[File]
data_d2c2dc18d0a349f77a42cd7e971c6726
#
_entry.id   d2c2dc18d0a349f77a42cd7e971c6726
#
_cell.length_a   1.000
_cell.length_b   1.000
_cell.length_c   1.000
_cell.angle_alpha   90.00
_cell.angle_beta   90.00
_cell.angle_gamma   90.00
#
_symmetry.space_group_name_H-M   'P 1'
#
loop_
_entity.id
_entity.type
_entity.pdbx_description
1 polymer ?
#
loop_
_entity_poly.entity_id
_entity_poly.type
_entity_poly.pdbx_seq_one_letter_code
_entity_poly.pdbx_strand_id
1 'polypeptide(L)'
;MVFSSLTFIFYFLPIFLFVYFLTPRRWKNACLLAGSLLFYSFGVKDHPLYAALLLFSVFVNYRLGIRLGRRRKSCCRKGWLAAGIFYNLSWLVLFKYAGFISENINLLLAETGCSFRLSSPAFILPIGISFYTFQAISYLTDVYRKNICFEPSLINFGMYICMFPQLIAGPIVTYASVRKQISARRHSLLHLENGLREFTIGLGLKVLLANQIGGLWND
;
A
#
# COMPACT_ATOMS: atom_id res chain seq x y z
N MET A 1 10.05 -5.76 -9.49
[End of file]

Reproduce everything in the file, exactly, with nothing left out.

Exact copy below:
data_d2c2dc18d0a349f77a42cd7e971c6726
#
_entry.id   d2c2dc18d0a349f77a42cd7e971c6726
#
_cell.length_a   1.000
_cell.length_b   1.000
_cell.length_c   1.000
_cell.angle_alpha   90.00
_cell.angle_beta   90.00
_cell.angle_gamma   90.00
#
_symmetry.space_group_name_H-M   'P 1'
#
loop_
_entity.id
_entity.type
_entity.pdbx_description
1 polymer ?
#
loop_
_entity_poly.entity_id
_entity_poly.type
_entity_poly.pdbx_seq_one_letter_code
_entity_poly.pdbx_strand_id
1 'polypeptide(L)'
;MVFSSLTFIFYFLPIFLFVYFLTPRRWKNACLLAGSLLFYSFGVKDHPLYAALLLFSVFVNYRLGIRLGRRRKSCCRKGWLAAGIFYNLSWLVLFKYAGFISENINLLLAETGCSFRLSSPAFILPIGISFYTFQAISYLTDVYRKNICFEPSLINFGMYICMFPQLIAGPIVTYASVRKQISARRHSLLHLENGLREFTIGLGLKVLLANQIGGLWND
;
A
#
# COMPACT_ATOMS: atom_id res chain seq x y z
N MET A 1 10.05 -5.76 -9.49